the missing production-ready link

As stated previously, ember-electron is just an example and not really designed for production use. While the main.js file will work in a development server, attempting to run the app in a static HTML file will not work correctly as the proper files (such as main.js and package.json) are not in the dist/ directory like Electron expects them to be. You have to manually move those files over before compiling the Electron app, otherwise you will get a very strange error stating that your Electron app isn't valid, or you will just get a blank screen.

Thankfully, this kind of thing is easy to automate. I like to build my JavaScript apps using a Makefile (I actually used one to build this blog!), because the make command is always available, on pretty much any machine you want to be running this stuff on. From that simple starter command, you can set off a chain of events that eventually build and perhaps even launch your app. No need to write any documentation on how to install, simply pull down the repo and run make to get yourself up and running.

Here's an excerpt from the Makefile I used to build my Electron app. The make pkg command will build the Electron app using an NPM script called "package". But first, it will make sure the main.js and package.json files are included into dist/, otherwise Electron won't recognize the directory as a valid application when running in its packaged form.

dist/main.js: dist
	cp main.js dist/main.js

dist/package.json: dist
	cp package.json dist/package.json

pkg: node_modules dist/main.js dist/package.json
	@npm run-script package

The npm run-script package command that make pkg runs will run the following shell command:

$ electron-packager . $APP_NAME --platform=win32,darwin --arch=x64
--version=0.30.1 --app-version=$APP_VERSION --app-bundle-id=$APP_BUNDLE_ID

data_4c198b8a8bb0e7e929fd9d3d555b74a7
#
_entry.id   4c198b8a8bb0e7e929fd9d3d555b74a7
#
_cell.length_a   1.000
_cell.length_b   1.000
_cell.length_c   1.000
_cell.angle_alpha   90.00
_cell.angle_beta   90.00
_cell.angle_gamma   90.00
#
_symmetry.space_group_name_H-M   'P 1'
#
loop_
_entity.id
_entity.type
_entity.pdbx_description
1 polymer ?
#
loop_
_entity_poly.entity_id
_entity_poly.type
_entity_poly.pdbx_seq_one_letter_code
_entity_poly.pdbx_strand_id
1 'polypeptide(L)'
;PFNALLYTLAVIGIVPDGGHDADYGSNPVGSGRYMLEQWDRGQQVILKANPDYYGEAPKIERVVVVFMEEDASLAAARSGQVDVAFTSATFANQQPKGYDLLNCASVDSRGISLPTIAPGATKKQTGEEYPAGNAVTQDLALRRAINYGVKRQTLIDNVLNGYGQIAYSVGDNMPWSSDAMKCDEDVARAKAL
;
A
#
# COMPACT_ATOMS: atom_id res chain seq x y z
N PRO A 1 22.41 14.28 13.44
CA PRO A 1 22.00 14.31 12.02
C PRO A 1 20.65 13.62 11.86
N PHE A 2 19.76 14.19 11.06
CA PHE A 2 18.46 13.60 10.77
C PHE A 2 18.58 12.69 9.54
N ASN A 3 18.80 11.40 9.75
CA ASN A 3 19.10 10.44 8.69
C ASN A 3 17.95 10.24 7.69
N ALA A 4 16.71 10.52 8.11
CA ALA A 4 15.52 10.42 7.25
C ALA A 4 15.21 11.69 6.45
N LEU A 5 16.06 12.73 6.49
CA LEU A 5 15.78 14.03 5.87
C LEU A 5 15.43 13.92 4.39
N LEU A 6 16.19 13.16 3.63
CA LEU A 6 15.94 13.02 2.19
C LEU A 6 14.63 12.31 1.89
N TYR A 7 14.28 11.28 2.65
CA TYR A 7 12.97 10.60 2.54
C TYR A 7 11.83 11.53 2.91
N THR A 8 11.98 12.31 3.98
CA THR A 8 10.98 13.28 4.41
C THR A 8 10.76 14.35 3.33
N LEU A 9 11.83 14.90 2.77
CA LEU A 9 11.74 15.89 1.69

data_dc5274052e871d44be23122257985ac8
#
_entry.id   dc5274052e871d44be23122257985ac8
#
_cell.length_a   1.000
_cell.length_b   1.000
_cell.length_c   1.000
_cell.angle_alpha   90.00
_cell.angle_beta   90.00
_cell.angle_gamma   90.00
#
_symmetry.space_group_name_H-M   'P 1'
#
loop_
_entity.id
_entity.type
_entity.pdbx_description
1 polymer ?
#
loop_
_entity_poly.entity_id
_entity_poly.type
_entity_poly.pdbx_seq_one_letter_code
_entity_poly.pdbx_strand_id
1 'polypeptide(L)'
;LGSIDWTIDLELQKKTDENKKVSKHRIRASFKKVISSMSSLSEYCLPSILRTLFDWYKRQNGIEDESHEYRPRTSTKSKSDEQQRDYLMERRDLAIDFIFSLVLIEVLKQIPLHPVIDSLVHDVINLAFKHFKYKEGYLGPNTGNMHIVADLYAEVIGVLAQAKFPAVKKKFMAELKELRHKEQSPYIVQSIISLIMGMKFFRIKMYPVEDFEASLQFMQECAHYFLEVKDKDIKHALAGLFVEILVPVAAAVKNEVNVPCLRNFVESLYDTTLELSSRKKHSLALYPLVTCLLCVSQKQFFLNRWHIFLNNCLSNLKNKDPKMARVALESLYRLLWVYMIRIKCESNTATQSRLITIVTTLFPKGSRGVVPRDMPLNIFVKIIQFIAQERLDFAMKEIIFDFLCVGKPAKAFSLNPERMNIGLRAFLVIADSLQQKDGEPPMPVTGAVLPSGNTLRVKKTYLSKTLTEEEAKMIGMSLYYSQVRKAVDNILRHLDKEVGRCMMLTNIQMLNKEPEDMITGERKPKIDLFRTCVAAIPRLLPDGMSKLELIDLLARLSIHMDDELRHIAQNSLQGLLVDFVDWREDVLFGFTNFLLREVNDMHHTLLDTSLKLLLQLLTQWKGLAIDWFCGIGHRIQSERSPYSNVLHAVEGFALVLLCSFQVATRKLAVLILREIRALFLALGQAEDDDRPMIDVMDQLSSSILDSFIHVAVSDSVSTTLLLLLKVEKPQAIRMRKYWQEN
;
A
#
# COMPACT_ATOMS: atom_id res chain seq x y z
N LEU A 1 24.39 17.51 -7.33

Note those "variables" in there aren't actually in the script, nor is the "$" at the beginning of the code block. It's just to illustrate where you'd interpolate your own values. You can also configure the --platform and --arch switches to build for your own architectures, but for what I'm working on it seems like just building for Windows and OS X will suffice for now. That said, building for Linux is as simple as appending its identifier to the --platform switch and recompiling the application. No sweat!

why ember?

In all my experience with JavaScript and especially its frameworks, I haven't come across one nearly as complete as Ember.js. With its added Ember CLI tool, it's relatively easy to do a lot of things that most people developing purely client-side applications have struggled with in the past. At this point in my life, I really don't have the time to be hunting for the latest and greatest mini-libraries for my build toolchain (I do that enough with Rails!)...instead, I'd rather have something pre-made for me so that when I want to "get down to business", I can do so with relatively little effort. Ember CLI, along with its excellent testing/building infrastructure and built-in development server, can also generate code and basically includes a generator for anything you'd want in an Ember application. Building this desktop app feels like building a Rails app, and that's something I've wanted for quite some time.

there's probably more to come

I'm just getting started with all of this...and will definitely post more about pitfalls later. For now, hit me back on Twitter if you have any advice or ideas on how to make this work better!